Galaxy S7 Parts Cost $255, IHS Reveals - InformationWeek

InformationWeek is part of the Informa Tech Division of Informa PLC

This site is operated by a business or businesses owned by Informa PLC and all copyright resides with them.Informa PLC's registered office is 5 Howick Place, London SW1P 1WG. Registered in England and Wales. Number 8860726.

IoT
IoT
Mobile
Commentary
3/14/2016
01:06 PM
Eric Zeman
Eric Zeman
Commentary
50%
50%

Galaxy S7 Parts Cost $255, IHS Reveals

Samsung's metal-and-glass Galaxy S7 smartphone costs as much to build as the plastic Galaxy S5 did back in 2014, according to research firm IHS.

10 Startups Aiming To Change The Way You Work
10 Startups Aiming To Change The Way You Work
(Click image for larger view and slideshow.)

Adding together the price of the individual components shows the Samsung Galaxy S7 costs about $255 in raw parts. That number doesn't account for research, development, shipping, or marketing, but demonstrates how Samsung's supply chain expenses fluctuate year-over-year.

The Galaxy S7 is closely related to last year's Galaxy S6 in that both share a metal frame and glass panels. Inside, the devices are dramatically different. Research firm IHS took the Galaxy S7 apart to determine how much Samsung is spending to make each phone and found some surprises inside.

Typically, the priciest component of any device is the display. That's not the case with the Galaxy S7. Instead, the Qualcomm Snapdragon 820 processor bears the highest price tag, at $62 -- almost one-quarter of the total cost. The 820 is a system-on-a-chip that includes the CPU and GPU, along with a dedicated image signal processor and LTE radio. IHS didn't say if the $62 price includes all these components, or just the processor cores.

(Image: Samsung)

(Image: Samsung)

Samsung used its own Exynos processor for last year's Galaxy S6 handset. Paired together with the baseband radio, the Exynos cost $44.50, significantly less than the Snapdragon 820.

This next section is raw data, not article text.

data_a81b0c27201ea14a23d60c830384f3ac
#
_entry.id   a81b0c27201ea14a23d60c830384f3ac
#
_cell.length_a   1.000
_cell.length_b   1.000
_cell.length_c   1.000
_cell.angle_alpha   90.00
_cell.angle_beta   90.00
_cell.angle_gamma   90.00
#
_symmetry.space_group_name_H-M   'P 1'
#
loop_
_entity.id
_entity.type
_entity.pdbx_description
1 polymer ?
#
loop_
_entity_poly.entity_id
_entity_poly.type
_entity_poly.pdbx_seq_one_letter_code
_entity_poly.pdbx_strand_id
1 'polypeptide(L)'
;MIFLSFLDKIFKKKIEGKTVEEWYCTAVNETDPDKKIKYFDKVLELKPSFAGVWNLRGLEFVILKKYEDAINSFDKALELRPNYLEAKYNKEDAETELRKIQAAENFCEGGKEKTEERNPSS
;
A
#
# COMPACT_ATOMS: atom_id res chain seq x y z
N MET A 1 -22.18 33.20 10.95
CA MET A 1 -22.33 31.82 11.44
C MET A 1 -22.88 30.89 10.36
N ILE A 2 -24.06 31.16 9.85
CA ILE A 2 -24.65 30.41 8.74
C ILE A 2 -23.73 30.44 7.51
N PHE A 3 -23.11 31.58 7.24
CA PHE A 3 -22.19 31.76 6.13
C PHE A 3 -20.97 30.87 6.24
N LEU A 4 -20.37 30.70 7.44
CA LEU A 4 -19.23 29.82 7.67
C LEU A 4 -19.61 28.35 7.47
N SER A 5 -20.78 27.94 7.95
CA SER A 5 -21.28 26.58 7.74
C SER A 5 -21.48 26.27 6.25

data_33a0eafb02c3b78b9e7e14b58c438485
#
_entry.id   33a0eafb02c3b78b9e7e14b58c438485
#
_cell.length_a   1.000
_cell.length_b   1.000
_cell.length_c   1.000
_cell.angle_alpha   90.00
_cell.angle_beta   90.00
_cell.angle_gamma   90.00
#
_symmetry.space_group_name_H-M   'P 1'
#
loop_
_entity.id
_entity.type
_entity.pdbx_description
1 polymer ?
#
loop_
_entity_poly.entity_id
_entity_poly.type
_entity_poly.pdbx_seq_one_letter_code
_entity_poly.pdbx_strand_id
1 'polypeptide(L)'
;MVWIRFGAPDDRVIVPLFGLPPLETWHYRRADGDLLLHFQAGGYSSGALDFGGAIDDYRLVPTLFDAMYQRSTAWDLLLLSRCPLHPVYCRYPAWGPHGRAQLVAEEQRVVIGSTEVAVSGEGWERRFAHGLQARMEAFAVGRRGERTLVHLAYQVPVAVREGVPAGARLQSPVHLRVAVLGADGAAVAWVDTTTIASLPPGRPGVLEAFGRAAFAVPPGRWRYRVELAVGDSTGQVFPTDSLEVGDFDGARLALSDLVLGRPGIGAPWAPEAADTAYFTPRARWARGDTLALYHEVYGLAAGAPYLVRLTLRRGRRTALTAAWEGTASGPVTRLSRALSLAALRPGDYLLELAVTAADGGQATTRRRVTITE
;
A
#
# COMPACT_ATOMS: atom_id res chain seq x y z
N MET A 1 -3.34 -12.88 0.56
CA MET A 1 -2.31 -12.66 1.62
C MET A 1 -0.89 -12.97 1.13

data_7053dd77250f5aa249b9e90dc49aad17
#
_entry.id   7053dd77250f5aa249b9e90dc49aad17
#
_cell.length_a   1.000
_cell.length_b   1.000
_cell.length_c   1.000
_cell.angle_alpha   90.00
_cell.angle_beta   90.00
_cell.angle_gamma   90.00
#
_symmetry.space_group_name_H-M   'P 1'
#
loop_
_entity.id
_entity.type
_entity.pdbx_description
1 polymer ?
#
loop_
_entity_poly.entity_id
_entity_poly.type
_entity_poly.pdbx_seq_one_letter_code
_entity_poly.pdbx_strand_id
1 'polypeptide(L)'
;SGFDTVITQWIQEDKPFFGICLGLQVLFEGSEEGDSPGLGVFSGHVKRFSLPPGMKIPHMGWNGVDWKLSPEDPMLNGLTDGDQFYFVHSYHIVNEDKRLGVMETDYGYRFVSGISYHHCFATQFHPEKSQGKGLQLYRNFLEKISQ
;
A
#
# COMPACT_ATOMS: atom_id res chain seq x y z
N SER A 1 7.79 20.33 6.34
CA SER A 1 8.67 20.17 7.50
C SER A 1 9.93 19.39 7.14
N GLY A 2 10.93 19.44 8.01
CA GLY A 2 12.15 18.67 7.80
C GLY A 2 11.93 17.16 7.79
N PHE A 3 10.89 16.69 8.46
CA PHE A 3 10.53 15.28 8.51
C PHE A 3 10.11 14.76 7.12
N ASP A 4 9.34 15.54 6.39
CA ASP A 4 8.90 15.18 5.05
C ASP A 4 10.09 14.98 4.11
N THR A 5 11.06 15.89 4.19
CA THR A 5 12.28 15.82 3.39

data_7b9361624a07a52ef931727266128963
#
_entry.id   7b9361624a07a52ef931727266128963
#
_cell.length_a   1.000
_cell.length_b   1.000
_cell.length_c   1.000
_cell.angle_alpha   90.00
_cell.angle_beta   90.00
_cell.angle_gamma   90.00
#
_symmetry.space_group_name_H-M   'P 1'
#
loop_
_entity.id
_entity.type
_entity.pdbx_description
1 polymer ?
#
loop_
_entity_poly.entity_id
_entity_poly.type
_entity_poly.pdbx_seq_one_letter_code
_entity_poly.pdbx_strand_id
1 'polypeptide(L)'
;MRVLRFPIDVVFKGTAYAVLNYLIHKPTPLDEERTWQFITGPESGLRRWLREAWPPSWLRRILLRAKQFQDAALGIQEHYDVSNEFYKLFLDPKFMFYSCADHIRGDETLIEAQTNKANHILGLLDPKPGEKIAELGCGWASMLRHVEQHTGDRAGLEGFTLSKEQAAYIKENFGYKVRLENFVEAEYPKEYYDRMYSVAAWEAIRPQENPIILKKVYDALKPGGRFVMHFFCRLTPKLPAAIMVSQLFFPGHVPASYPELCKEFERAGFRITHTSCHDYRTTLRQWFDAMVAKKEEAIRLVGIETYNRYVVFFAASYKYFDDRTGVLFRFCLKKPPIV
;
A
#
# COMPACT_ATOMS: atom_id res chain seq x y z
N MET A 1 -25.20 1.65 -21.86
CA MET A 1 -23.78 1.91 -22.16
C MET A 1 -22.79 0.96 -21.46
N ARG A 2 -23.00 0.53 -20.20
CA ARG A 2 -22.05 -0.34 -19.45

The only other individual part IHS assigned a cost to for the Galaxy S7 is the camera module, which comes in at $13.70. Sony is the most likely manufacturer of the 12-megapixel sensor, though Samsung is making some of the sensors, too. The S7's camera costs significantly less than the $18.50 sensor found in the S6.

The cost of the S7's screen is probably in line with that of the S6's screen, since both have the same measurements and resolution. The display of the S6 was estimated to cost about $55, so we can assume the display of the S7 bears a similar price tag.

Looking at the whole picture, the Galaxy S7 is less expensive to manufacture at $255 than the Galaxy S6 at $275, but is about the same as the Galaxy S5 at $256.

The Galaxy S7 sells for $670, or about $415 more than the cost to build. Samsung spends a lot of cash on marketing, and you can be sure a huge chunk of that $415 is eaten up by advertisements.

Are you prepared for a new world of enterprise mobility? Attend the Wireless & Mobility Track at Interop Las Vegas, May 2-6. Register now!

IHS has not yet broken down the cost of the larger Galaxy S7 Edge. Given the bigger phone's dual-curved screen, the display is likely to eclipse the Snapdragon 820 as the costliest single component.

Apple's iPhones, in comparison, cost a bit less to manufacture even though Apple sells them in a similar price range.

The 16-GB iPhone 6s, for example, costs Apple $215 in raw parts, according to IHS's breakdown. The 64-GB model costs a bit more at $234. Apple's A9 processor accounts for $25 of the total price tag. The 2014-era iPhone 6 cost just $206 in parts. Consumers pay Apple $649 for the least-expensive iPhone.

Samsung did not comment on IHS's initial breakdown of Galaxy S7 component costs.

Eric is a freelance writer for InformationWeek specializing in mobile technologies. View Full Bio
We welcome your comments on this topic on our social media channels, or [contact us directly] with questions about the site.
Comment  | 
Print  | 
More Insights
InformationWeek Is Getting an Upgrade!

Find out more about our plans to improve the look, functionality, and performance of the InformationWeek site in the coming months.

News
Becoming a Self-Taught Cybersecurity Pro
Jessica Davis, Senior Editor, Enterprise Apps,  6/9/2021
News
Ancestry's DevOps Strategy to Control Its CI/CD Pipeline
Joao-Pierre S. Ruth, Senior Writer,  6/4/2021
Slideshows
IT Leadership: 10 Ways to Unleash Enterprise Innovation
Lisa Morgan, Freelance Writer,  6/8/2021
White Papers
Register for InformationWeek Newsletters
2021 State of ITOps and SecOps Report
2021 State of ITOps and SecOps Report
This new report from InformationWeek explores what we've learned over the past year, critical trends around ITOps and SecOps, and where leaders are focusing their time and efforts to support a growing digital economy. Download it today!
Video
Current Issue
Planning Your Digital Transformation Roadmap
Download this report to learn about the latest technologies and best practices or ensuring a successful transition from outdated business transformation tactics.
Slideshows
Flash Poll